Are you moving or sleeping?

4 minutes

So here you are, another ordinary day running your microISV. Pretty much like yesterday; not unlike tomorrow.

You’re doing what you’ve done, you’re all nice and cozy in your daily routine. The problem you have is that while you’ve been sleepwalking along, the rest of the world has been very much awake. And unless you wake up and stop drifting you’re going to be like someone falling asleep while driving: fine, until you hit the oncoming truck in the other lane.

Let’s take a little test, shall we? Maybe you don’t need a wake up call and can skip the rest of this post.
microISV business advice

  • When’s the last time you updated your business plan? Do you even have a plan for your business? You may associate business plans with angel and VC funding where documents by that name are commonly used. The kind of business plan I’m talking about is one where you do the research, thinking and devise a plan to take your company to the next milestone that makes sense. Maybe that’s the next major release – or a new product. Or a major writeup at blog or news site. Real business plans are about the having in place a plan for your business that you – not your competitors’ – define.
  • Speaking of competitors, when’s the last time you looked at their sites? Are they mentioning your product by name? Have they added “your” features? Have they come up with something new, different, remarkable? Do you have new competitors you’re not even aware of?
  • Everything is the same for your customers in their day-to-day lives as it was six months ago. If that’s the case, please email me – I’d like to find a group of people not affected one way or another by the Global Recession in the past six months. If their cages have been rattled, your cage has been rattled too. Attitudes about spending, buying, purchasing, value are all in a state of flux out there. What are you doing to better align your company to these new realities?
  • You’re the same age as you were six months ago. Neat trick! Sorry to break the news to you, but you’re six months closer to checking out, pushing up daisies, leaping into the Great Beyond. That means you have six months less time to do the really big things you wanted to do when you started your company. Maybe that means finally hiring some real or virtual assistant help so you have more time for other matters, or maybe it means it’s time to sell your company altogether. Above and beyond business planning is planning – as best you can – your life. Have you reached the goals you set out for yourself when you started your company? Then maybe it’s time you got some new goals.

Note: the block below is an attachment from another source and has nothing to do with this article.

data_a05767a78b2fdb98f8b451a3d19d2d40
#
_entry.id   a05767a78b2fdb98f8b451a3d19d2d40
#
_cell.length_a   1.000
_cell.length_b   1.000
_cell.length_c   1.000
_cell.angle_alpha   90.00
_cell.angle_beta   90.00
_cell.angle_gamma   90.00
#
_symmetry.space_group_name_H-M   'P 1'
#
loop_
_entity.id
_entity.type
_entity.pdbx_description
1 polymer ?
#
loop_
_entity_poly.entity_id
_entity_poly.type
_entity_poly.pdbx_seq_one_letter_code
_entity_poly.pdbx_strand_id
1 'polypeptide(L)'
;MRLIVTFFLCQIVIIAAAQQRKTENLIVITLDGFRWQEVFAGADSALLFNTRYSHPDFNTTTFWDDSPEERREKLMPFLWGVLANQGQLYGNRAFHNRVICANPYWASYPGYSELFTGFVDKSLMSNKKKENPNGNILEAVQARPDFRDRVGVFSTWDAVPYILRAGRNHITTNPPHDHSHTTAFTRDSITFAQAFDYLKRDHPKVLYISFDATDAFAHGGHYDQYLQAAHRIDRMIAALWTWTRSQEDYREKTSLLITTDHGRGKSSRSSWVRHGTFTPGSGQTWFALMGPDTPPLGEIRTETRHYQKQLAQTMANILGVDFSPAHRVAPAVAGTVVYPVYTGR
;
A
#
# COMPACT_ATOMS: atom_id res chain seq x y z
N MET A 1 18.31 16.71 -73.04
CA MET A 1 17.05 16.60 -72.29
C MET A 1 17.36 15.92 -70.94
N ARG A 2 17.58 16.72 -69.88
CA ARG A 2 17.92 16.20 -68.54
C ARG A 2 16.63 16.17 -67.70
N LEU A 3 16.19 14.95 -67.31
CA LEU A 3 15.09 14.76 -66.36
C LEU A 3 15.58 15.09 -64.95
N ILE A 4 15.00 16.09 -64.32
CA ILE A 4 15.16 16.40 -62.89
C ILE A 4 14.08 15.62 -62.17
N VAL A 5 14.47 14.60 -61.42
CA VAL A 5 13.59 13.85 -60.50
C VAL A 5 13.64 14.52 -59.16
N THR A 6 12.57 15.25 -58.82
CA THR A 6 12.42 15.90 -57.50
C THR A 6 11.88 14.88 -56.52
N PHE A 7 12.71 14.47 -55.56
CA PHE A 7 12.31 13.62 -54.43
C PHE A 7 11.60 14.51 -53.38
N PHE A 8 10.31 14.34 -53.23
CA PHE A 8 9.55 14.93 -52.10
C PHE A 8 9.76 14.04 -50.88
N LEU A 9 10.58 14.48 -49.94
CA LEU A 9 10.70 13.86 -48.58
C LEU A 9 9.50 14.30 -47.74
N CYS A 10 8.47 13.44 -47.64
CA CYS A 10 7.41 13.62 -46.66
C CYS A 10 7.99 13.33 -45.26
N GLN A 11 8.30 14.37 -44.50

So how do you get out of your business rut? Here’s five simple, free or low cost means to get a new point of view on your business:

  • Informally meeting with other people building companies is a great way to get back into the business game. For example, there’s no less than 2,868 entrepreneurial Meetup groups with 331,731 members in 34 countries: good odds that there’s one near you. Why not pick a group and go their next meetup?
  • Find a mentor. If you’re stuck when it comes time to figure out where you need to take your company next, why not ask someone whose run a company? In the United States, SCORE, a nonprofit association dedicated to educating entrepreneurs and the formation, growth and success of small business nationwide has 370 chapters and 11,200 working and retired executives helping people like you for free.
  • Join an online forum. Two great resources is the Joel on Software Business of Software forum and the community forums at Startup Nation. Putting in a bit of time helping and being helped by your peers is a great way to get some perspective on your own company.
  • Ask your customers. When’s the last time you asked your customers what they like and dislike about your software? Sure, you may have done that back in the day when you launched, but what about now? Finding out what your customers think of your software is fundamental to your success, and is something that needs to be done of a regular basis. You can make it happen as easily as firing off a quick email or as in depth as creating an online survey or questionnaire.
  • See your product or site with new eyes. Usability testing – a fancy way of saying getting someone new to you try out your service and tell you what’s working or not – used to cost several thousand dollars and take huge amounts of time. Not no more. $29 USD and about an hour, thanks to a new startup called

The bottom line here is you can’t afford to pretend you and your software company live in a world where everything stays the same. In fact, given the industry you’re in you have far fewer excuses than most to think this. If you’re not periodically shaking yourself awake, seeing what’s new out there, deciding what’s next for your company, someone else will.

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